Being rich and famous can set you up for life — and well beyond that — but it also can make otherwise smart people do really stupid things with their money. Just ask M.C. Hammer, who very famously filed for bankruptcy after spending his estimated $33 million fortune on material luxuries while handing out cash to family and friends.
Hammer isn’t the only celeb who mismanaged his riches away. Take a look:
The legendary country crooner and marijuana advocate allegedly owed between $16 and $32 million to the IRS during the 1980s. But when he filed for Chapter 11 in 1990, he had a game plan intact: Nelson released an album entitled The IRS Tapes: Who’ll Buy My Memories— with the IRS’ blessing, no less — to help pay the bill.
William Crapo Durant
You may not recognize the name, but you’re familiar with Durant’s legacy — he founded General Motors in 1908, five years after Henry Ford (another bankruptcy victim) popularized the American automobile. Unfortunately, by the end of the Great Depression, Durant’s $120 million fortune was but a memory. He spent his final years managing a bowling alley in Flint, Michigan.
Aaron Carter didn’t experience the same success his brother Nick had with the Backstreet Boys, but he was still popular in his own right. His first three albums, Aaron Carter, Aaron’s Party, and Oh, Aaron, were relative hits, but as his core demographic — teenage girls — aged out of his brand of music, his popularity declined. His fourth and final studio album, Another Earthquake!, debut at #18 on the Billboard charts, but sank to #41 in its second week. Despite continued touring, the pop singer filed for bankruptcy in 2013, claiming only $8,000 in assets against more than $2.2 million of debt.
The entertainment icon launched his first studio, Laugh-O-Gram — which made short advertisements and cartoons — in Kansas City, Kansas, in 1922, with distribution by a firm in New York. But when the firm cheated the studio out of revenue, Disney and his partner couldn’t carry the overhead, leaving the business bankrupt just a year later. Disney bounced back, of course; by 2016 the animation empire he started building in 1928 was worth $169.3 billion, according to Forbes.
What you talkin’ bout, Willis? One of the highest paid actors on TV in the early 1980s, Gary Coleman found it difficult to find work after his hugely popular sitcom, Diff’rent Strokes, came to and end. He filed for bankruptcy in 1999 citing $72,000 in medical expenses, and revealing that his adoptive parents and business adviser had squandered a large portion of his fortune when he was a child actor. Coleman died of epidural hematoma at age 42.
It seems to be a trend among American innovators to pick up the pieces and try, try again after going bankrupt. Case in point: When H.J. Heinz’s horseradish business went belly up in 1875, he turned to ketchup— with the help of his brother and a cousin — and it was a runaway hit. Fifty-seven varieties and more than 140 years later, Heinz legacy is still enjoyed around the world.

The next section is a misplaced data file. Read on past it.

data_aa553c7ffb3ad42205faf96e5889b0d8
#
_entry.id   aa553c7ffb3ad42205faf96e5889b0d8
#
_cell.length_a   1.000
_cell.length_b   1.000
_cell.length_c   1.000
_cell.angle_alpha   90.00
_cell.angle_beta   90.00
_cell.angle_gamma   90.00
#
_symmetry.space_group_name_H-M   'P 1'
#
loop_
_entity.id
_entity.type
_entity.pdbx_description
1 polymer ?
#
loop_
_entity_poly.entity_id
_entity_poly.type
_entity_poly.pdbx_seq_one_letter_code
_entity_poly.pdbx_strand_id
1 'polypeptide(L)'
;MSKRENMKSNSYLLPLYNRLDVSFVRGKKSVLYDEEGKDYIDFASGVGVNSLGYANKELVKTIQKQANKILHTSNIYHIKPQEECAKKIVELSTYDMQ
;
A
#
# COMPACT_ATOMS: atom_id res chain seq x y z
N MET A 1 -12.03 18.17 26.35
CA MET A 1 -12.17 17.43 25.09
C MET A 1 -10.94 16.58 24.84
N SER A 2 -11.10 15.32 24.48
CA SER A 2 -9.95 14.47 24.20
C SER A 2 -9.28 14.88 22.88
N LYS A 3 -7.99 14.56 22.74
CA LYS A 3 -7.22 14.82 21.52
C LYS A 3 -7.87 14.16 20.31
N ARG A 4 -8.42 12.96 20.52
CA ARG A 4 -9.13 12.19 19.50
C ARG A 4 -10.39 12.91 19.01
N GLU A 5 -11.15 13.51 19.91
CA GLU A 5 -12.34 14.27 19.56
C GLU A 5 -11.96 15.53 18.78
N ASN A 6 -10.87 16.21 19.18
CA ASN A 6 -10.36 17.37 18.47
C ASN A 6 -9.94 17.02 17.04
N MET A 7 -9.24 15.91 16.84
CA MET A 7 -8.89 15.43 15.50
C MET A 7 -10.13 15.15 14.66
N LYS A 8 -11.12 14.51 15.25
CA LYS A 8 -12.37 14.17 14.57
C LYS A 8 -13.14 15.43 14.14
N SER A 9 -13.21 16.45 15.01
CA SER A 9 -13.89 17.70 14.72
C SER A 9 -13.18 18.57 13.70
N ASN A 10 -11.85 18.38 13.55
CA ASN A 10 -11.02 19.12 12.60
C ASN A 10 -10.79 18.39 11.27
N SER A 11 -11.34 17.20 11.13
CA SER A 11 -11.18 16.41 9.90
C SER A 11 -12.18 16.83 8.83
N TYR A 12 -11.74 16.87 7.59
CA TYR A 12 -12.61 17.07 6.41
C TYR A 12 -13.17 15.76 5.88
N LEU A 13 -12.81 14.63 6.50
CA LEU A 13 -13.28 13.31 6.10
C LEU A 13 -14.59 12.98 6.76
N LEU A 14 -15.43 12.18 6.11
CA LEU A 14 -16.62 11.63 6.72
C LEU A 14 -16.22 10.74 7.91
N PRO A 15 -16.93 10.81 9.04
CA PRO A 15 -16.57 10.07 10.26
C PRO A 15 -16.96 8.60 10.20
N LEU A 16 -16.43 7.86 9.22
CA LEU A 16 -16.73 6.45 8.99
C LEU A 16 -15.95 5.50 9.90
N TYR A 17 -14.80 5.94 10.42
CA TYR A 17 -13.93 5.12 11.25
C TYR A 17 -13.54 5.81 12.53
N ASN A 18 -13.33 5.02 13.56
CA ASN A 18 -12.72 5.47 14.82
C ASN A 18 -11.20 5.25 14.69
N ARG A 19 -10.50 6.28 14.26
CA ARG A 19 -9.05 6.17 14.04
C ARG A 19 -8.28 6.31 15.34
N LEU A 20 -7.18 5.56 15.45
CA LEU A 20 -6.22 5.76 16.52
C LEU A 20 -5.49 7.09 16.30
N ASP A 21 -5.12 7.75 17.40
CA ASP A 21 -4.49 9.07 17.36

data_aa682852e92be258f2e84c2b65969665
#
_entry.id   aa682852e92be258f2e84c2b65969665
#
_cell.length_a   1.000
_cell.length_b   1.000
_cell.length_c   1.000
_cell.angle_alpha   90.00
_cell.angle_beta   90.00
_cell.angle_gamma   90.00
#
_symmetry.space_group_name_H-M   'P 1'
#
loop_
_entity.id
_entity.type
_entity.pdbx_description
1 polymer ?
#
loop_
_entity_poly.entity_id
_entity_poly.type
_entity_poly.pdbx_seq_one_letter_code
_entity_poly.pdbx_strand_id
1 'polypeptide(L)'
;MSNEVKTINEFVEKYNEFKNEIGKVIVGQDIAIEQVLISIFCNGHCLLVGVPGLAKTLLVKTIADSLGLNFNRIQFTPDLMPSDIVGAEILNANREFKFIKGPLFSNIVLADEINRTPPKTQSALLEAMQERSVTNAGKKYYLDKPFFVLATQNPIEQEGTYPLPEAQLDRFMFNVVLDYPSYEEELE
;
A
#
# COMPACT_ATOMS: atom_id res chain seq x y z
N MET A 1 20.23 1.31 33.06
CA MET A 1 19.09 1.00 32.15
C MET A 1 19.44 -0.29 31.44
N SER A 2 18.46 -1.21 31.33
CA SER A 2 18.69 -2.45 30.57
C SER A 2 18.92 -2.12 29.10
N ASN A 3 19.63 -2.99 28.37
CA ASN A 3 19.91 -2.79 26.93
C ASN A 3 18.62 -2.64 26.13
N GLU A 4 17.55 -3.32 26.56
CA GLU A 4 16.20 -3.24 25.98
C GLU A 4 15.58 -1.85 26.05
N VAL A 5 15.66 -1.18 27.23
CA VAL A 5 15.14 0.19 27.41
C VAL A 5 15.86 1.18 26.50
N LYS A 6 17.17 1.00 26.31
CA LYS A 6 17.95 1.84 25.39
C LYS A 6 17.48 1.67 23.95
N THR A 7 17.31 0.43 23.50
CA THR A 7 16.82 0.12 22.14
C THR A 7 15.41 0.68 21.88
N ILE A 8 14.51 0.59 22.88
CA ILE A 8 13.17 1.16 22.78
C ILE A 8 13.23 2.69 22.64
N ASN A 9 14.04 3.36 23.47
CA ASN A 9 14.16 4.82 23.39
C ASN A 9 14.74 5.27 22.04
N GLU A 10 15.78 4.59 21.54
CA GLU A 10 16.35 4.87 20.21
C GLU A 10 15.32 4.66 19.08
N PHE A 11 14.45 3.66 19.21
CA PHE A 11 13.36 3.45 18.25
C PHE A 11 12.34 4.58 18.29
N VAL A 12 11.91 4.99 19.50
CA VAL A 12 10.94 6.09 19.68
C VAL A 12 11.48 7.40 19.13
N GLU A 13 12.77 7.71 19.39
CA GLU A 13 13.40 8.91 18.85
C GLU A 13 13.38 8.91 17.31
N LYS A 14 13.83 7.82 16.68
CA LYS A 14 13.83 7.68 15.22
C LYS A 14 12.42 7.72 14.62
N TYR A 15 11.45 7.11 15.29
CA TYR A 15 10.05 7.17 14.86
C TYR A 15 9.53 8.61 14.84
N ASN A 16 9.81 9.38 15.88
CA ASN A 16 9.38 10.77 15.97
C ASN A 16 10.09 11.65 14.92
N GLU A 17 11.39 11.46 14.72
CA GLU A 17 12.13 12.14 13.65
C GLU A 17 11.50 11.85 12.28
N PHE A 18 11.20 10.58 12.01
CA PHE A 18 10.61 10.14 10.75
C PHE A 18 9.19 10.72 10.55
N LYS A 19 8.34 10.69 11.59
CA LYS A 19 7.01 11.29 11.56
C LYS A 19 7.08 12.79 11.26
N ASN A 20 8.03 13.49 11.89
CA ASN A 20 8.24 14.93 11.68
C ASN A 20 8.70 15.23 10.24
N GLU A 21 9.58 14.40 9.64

In the commander-in-chief’s defense, he’s never personally filed for bankruptcy — but he has filed Chapter 11 six times between 1991 and 2009 for hotel and casino businesses that include Trump Taj Mahal, Trump Plaza Hotel, and Trump Entertainment Resorts, among others. In 2011, Newsweek quoted the president: “I do play with bankruptcy laws — they’re very good for me.” Interestingly, he’s not the first president to have bankruptcy on their records. Several presidents have gone broke, most notably William McKinley, who went bankrupt while serving as Ohio governor in 1893, only to be elected to the highest office in the land three years later.
If Burt Reynolds could give you one piece of financial advice, it would be this: get a pre-nup. The actor learned his lesson the hard way by filing for Chapter 11 in 1996 due to a failed restaurant venture — and a pricey divorce from actress Loni Anderson.
Remember that time singer and reality TV star Toni Braxton went on Oprah’s talk show in 1998 and revealed that she had to give up her Grammys, Gucci silverware, and Porsche after filing for bankruptcy because, despite selling 20 million albums to the tune of $170 million dollars, she allegedly hadn’t received money owed to her from the record label? Yeah, that didn’t go over well. Despite persistent financial issues that remained a problem until at least 2013, Braxton is now worth an estimated $10 million.
After putting her money in the hands of people she trusted, Dionne Warwick filed for bankruptcy in March 2013 citing “mismanagement” of her business affairs. At the time she owed upwards of $7 million to the IRS and more than $3 million in business taxes to the state of California. If only her psychic friends had seen this coming.
Photo Credit: ralph and jenny